And to think, I didn’t have to pay a penny to have my very own “Toys R Us” franchise. We took an empty house and stocked it with one of every toy that sings, bangs, crawls, runs and eats batteries, lots of batteries. We took two previously sane people; made them storekeepers and provided them with one wild consumer who spends every minute of every day testing the toys. Only this franchise isn’t selling, it just keeps accumulating inventory. Such is the post-Christmas Cartwright house.
Katie and I made a commitment before Christmas that we would get Elliott three gifts; symbolic of the three gifts brought the baby Jesus by the three wise men. But the wise men just keep coming and there is no longer any room at the inn for gifts, let alone the baby.
Such is the way it goes for baby’s first Christmas (well second, but last year was a different celebration). As dreadful as I can try to make it sound, it is priceless to look at Christmas again through a child’s eyes, especially when it’s your child. He didn’t much grasp the concept of opening gifts, but if he hangs out with mama long enough he’ll have that one down pat by next year. He did recognize something new when it was opened for him though, especially when it played a new song and provided the opportunity to choreograph a new dance. I watched him dance around the living room the other day trying to keep three tune tootin toys blaring at the same time. One would stop; he’d rush over and press the start button just in time to race to the next one that had begun to rest. None of them play the same song or even use the same instruments, so just imagine the sweetness of the sound.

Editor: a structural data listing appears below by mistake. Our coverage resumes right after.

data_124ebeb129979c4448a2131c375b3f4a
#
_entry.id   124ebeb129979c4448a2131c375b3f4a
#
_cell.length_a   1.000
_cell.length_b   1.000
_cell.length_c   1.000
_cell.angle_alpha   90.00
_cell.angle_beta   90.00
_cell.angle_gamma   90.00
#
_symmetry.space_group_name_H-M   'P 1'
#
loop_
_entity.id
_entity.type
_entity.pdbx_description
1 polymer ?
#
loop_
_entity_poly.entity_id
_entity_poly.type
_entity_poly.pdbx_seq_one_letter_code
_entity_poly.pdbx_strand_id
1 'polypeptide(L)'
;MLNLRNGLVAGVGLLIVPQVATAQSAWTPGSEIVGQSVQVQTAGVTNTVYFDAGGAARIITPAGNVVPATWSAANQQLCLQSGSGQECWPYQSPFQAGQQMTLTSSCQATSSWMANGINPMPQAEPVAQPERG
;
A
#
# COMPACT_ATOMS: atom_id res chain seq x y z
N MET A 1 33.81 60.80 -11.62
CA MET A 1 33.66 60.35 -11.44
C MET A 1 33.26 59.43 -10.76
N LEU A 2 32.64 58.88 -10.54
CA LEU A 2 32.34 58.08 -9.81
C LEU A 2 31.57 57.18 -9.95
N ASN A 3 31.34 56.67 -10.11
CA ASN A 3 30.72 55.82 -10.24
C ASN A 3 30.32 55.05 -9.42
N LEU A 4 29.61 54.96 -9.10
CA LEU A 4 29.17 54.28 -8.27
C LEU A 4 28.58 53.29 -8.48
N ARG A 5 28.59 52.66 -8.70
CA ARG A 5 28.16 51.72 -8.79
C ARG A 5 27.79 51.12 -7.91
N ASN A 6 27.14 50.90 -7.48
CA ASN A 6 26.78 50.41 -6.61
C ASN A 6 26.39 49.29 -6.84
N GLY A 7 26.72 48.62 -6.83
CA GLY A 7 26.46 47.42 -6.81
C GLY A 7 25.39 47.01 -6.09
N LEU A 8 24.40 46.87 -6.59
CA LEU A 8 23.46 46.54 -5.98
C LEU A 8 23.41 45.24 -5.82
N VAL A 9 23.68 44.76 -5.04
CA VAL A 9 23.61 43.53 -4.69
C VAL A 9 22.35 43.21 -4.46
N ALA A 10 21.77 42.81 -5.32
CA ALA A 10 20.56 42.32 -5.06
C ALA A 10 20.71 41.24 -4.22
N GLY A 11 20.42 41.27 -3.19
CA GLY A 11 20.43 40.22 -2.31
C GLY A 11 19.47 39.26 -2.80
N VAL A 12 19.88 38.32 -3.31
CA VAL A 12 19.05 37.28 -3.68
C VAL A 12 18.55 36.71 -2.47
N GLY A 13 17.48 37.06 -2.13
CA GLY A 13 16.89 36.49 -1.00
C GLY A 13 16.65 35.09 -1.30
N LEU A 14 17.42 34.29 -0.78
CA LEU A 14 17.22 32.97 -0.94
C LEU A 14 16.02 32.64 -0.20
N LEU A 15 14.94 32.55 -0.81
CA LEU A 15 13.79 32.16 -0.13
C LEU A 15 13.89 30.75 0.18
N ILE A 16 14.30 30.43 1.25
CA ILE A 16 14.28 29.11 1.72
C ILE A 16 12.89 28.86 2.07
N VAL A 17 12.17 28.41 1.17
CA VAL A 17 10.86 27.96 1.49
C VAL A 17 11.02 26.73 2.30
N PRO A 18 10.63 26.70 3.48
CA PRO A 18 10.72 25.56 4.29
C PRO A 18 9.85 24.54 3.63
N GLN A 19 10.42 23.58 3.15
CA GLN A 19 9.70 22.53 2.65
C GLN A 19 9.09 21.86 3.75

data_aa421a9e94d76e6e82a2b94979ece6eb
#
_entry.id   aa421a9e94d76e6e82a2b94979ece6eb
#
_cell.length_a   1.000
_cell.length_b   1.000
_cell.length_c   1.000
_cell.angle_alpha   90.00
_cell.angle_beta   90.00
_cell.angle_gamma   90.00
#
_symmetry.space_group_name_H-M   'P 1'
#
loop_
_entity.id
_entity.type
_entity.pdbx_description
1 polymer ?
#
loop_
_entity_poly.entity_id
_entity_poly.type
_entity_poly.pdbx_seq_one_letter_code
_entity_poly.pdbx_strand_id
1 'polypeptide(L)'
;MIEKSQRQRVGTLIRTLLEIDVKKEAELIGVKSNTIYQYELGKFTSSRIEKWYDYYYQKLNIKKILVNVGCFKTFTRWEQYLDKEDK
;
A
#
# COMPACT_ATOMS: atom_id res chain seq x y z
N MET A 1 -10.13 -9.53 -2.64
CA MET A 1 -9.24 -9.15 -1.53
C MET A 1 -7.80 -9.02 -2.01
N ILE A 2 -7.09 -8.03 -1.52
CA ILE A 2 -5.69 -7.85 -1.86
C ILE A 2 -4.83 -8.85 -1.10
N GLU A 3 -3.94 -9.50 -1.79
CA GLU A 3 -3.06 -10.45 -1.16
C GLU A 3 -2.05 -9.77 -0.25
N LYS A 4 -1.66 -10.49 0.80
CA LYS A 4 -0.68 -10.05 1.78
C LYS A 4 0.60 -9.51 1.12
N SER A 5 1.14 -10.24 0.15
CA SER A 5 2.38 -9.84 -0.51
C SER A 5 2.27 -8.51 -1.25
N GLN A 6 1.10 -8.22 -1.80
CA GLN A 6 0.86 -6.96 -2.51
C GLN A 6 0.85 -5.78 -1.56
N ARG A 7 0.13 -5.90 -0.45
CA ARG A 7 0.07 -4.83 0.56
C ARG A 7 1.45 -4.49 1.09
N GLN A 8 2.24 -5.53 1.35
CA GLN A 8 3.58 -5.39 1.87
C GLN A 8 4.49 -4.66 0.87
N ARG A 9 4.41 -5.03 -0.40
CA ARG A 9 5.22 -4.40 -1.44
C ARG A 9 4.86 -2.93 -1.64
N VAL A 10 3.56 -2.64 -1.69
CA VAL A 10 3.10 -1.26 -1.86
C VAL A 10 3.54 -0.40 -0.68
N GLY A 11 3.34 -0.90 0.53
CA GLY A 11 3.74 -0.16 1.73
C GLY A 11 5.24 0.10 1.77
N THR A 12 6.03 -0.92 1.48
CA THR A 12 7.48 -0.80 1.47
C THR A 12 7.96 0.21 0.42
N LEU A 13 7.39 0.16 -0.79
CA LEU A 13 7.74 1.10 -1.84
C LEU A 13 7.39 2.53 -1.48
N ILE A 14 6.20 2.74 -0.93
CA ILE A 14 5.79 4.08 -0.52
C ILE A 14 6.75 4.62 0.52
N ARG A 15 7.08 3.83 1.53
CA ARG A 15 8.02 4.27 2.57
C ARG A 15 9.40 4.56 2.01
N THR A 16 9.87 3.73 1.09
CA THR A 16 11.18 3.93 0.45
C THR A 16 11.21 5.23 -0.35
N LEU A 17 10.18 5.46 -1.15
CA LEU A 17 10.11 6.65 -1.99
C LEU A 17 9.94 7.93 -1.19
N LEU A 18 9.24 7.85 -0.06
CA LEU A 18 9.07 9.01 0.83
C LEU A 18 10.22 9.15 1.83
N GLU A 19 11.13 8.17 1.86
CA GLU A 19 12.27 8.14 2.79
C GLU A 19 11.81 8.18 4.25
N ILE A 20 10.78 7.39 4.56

There’s also the John Deere Gator. A toy without motor of course, but no less powerful. Don’t get run over by a bright green machine toting a child holding on for dear life, powered with 220 pounds of dad power. As a side note, that’s 25 pounds less power than last Christmas, but back to Elliott. Unfortunately, the toy was not designed for pulling, but he no longer knows that and reminds you by pointing at the belt, then pointing at the grill of the Gator. I guess it is motorized after all.
We were very blessed that Elliott could spend Christmas with his Ohio family. We’re thankful that God watched over our travels and kept us safe, allowing us to get Elliott to the point of spoiling.
We hope your Christmas was wonderful and that this is a blessed New Year for all.
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